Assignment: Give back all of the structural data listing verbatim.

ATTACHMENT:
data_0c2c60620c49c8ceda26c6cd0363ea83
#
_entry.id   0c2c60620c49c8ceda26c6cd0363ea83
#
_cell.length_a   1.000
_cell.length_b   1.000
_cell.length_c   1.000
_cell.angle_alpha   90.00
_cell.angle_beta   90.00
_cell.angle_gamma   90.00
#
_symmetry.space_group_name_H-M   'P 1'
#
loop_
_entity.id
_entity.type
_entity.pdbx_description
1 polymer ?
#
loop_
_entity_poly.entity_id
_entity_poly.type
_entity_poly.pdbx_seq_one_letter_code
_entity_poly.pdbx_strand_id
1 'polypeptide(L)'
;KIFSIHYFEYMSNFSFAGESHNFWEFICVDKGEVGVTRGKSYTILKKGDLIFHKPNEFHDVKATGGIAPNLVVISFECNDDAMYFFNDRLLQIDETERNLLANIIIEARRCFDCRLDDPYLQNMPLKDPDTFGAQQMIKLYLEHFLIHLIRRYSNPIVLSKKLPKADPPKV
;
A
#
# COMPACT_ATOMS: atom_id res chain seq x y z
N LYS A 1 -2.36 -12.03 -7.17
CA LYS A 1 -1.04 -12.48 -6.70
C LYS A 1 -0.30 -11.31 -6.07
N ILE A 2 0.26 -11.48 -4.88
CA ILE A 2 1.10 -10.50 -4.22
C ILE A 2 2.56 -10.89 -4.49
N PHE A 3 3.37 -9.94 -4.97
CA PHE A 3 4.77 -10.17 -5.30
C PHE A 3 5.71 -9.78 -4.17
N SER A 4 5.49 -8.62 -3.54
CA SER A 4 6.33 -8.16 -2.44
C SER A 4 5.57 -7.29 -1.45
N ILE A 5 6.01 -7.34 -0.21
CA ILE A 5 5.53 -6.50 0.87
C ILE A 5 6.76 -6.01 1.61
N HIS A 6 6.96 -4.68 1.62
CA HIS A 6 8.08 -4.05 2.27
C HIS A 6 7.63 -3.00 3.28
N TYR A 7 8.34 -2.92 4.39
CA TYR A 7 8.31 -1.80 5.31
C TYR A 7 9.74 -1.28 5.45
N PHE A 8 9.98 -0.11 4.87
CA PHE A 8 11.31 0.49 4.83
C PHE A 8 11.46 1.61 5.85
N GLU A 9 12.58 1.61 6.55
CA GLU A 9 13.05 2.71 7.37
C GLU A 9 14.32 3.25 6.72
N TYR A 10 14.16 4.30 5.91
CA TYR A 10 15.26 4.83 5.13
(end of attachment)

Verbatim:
data_0c2c60620c49c8ceda26c6cd0363ea83
#
_entry.id   0c2c60620c49c8ceda26c6cd0363ea83
#
_cell.length_a   1.000
_cell.length_b   1.000
_cell.length_c   1.000
_cell.angle_alpha   90.00
_cell.angle_beta   90.00
_cell.angle_gamma   90.00
#
_symmetry.space_group_name_H-M   'P 1'
#
loop_
_entity.id
_entity.type
_entity.pdbx_description
1 polymer ?
#
loop_
_entity_poly.entity_id
_entity_poly.type
_entity_poly.pdbx_seq_one_letter_code
_entity_poly.pdbx_strand_id
1 'polypeptide(L)'
;KIFSIHYFEYMSNFSFAGESHNFWEFICVDKGEVGVTRGKSYTILKKGDLIFHKPNEFHDVKATGGIAPNLVVISFECNDDAMYFFNDRLLQIDETERNLLANIIIEARRCFDCRLDDPYLQNMPLKDPDTFGAQQMIKLYLEHFLIHLIRRYSNPIVLSKKLPKADPPKV
;
A
#
# COMPACT_ATOMS: atom_id res chain seq x y z
N LYS A 1 -2.36 -12.03 -7.17
CA LYS A 1 -1.04 -12.48 -6.70
C LYS A 1 -0.30 -11.31 -6.07
N ILE A 2 0.26 -11.48 -4.88
CA ILE A 2 1.10 -10.50 -4.22
C ILE A 2 2.56 -10.89 -4.49
N PHE A 3 3.37 -9.94 -4.97
CA PHE A 3 4.77 -10.17 -5.30
C PHE A 3 5.71 -9.78 -4.17
N SER A 4 5.49 -8.62 -3.54
CA SER A 4 6.33 -8.16 -2.44
C SER A 4 5.57 -7.29 -1.45
N ILE A 5 6.01 -7.34 -0.21
CA ILE A 5 5.53 -6.50 0.87
C ILE A 5 6.76 -6.01 1.61
N HIS A 6 6.96 -4.68 1.62
CA HIS A 6 8.08 -4.05 2.27
C HIS A 6 7.63 -3.00 3.28
N TYR A 7 8.34 -2.92 4.39
CA TYR A 7 8.31 -1.80 5.31
C TYR A 7 9.74 -1.28 5.45
N PHE A 8 9.98 -0.11 4.87
CA PHE A 8 11.31 0.49 4.83
C PHE A 8 11.46 1.61 5.85
N GLU A 9 12.58 1.61 6.55
CA GLU A 9 13.05 2.71 7.37
C GLU A 9 14.32 3.25 6.72
N TYR A 10 14.16 4.30 5.91
CA TYR A 10 15.26 4.83 5.13